lines on the upper body are locations mentioned by
              Vitruvius.

              Vitruvius says the “well shaped man” is six feet tall
              and that the measure of his outstretched arms is the
              same. Accordingly, the square is 6 by 6 feet, an area
              of 36 square feet.

              3. THE OUTSTRETCHED ARMS OF VITRUVIAN MAN

              In Book 3.1.2 Vitruvius says the breadth of the breast
              is one fourth of the body height. Accordingly, the
              breadth of the breast is 1.5 feet (one cubit). See
              the lines on the shoulders in the illustration.
              Therefore, the distance from the side of the breast to
              the tip of an outstretched arm is 2.25 feet:

              2.25 + 1.5 + 2.25 = 6 feet.

              The number 2.25 is 1.5 squared, that is, 1.5 x 1.5.
              And 2.25 is equal to 36 digits.

              4. PLATO’S ATLANTIS

              There are two main features of Atlantis as described
              by Plato in “Critias”: the central water/land ring
              arrangement (see my “How Plato designed Atlantis”) and
              the great rectangular plain 3000 stades by 2000
              stades. The plain contains 60,000 allotments, each
              allotment being 10 stades by ten stades (includes
              water frontages): see Stephanus 118 – 9. Note how
              Plato brings the number six into the discussion. As
              previously stated, a Greek stade contained 600 Greek
              feet. Therefore each allotment is 6000 by 6000 feet
              or 36,000,000 square Greek feet.

              5. CENTRAL ATLANTIS

              The water and land ring arrangement is circular and is
              27 stades in diameter. The radius of the arrangement
              is 13.5 stades; 13.5 stades is equal to 8100 Greek
              feet or 129,600 Greek digits. The number 129,600 is
              360 squared, that is, 360 x 360.

              6. HERODOTUS AND A VOYAGE UP THE NILE

              In “The Histories” Herodotus reports that the Egyptian
              coastline measures 3600 stades and that this is equal
              to 60 schoeni (an Egyptian measure, he reports): see
              Book 2.6 – 7. The number 3600 is a square number:
              60 x 60.

              A few paragraphs later Herodotus discusses a voyage up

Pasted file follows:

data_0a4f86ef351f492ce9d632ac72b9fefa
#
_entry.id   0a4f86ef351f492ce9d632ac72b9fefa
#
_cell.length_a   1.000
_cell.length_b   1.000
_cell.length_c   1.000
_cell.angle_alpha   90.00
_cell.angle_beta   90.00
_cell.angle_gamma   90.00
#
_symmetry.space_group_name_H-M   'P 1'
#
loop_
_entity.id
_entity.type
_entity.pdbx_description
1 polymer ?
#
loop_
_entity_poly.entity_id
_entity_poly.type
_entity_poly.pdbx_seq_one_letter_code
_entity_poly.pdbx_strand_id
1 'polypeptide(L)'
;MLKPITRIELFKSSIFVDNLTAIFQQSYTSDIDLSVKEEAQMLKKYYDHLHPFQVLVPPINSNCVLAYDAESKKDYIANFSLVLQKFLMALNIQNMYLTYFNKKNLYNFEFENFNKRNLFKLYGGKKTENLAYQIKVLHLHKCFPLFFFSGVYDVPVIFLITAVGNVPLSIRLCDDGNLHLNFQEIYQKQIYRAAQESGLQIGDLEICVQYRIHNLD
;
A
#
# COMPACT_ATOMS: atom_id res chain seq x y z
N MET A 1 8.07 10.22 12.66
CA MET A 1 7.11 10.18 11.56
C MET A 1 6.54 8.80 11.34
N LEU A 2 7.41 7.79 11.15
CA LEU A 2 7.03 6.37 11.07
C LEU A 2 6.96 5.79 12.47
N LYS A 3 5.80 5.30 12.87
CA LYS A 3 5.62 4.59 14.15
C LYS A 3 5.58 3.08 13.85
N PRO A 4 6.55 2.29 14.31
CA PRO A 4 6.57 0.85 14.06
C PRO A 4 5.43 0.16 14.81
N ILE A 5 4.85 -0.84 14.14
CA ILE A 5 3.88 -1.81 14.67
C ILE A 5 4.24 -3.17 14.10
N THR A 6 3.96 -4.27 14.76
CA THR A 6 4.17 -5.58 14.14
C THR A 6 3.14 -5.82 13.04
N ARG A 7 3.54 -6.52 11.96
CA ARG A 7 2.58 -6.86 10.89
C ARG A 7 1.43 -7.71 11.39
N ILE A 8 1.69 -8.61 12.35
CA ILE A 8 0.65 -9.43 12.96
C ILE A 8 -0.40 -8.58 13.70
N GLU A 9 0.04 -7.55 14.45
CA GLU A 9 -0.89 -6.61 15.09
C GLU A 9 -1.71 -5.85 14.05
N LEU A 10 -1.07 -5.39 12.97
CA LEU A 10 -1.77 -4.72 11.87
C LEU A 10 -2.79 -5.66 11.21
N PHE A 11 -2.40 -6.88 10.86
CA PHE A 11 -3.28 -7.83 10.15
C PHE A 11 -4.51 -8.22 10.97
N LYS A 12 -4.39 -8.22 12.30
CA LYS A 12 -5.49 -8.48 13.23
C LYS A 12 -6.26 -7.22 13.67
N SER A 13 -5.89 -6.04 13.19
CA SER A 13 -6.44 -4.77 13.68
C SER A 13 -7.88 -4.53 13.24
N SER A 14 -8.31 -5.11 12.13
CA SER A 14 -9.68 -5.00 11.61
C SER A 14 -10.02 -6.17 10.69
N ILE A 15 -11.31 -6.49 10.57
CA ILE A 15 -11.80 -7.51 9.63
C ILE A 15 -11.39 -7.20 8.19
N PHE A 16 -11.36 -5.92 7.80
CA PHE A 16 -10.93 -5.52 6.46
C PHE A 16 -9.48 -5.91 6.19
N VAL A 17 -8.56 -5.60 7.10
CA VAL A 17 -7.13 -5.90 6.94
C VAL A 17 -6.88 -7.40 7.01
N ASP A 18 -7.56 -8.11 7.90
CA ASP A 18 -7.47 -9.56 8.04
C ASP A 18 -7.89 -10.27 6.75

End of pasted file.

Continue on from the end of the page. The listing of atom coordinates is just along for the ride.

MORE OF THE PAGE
the Nile. Heliopolis is, he says, 4860 stades from
              Thebes (Book 2.9). The distance 4860 stades can be
              expressed in terms of digits: 4860 x 600 (the number
              of feet in a stade) = 2,916,000 Greek feet. Multiply
              the latter number by 16, the number of digits in a
              foot, and the product is 46,656,000 digits.

              The number 46,656,000 can be expressed as 360 x 360 x
              360, that is, 360 cubed. Compare this with the
              Atlantis radius formulation of 360 x 360 digits.

              All this is brought into a clear, cohesive and larger
              context in “Grand Design in the works of Leonardo,
              Vitruvius, Plato and Herodotus”. I hope that any
              reader using this material for other purposes will
              properly attribute the source. (I have been
              disappointed, but not surprised, to find that some
              data from the Atlantis exposition is being used in a
              less than ethical manner.

              Regards
              Les Greenhill

              --- j_t_palomares <j_t_palomares@...> wrote:

              > Hi Les,
              >
              > What points did you have in mind?
              >
              > JT
              >
              >
              > --- In neoplatonism@yahoogroups.com, leslie
              > greenhill
              > <neoplatonist2000@...> wrote:
              > >
              > > To get the ball rolling, has anyone
              > > looked at "The Histories" by Herodotus from a
              > > Pythagorean point of view?
              > >
              > > Les Greenhill
              > >
              > >
              >
              >
              >
              >
              >


              P.O. Box 314
              Mentone, Victoria 3194 Australia
              Email: neoplatonist2000@...

              __________________________________________________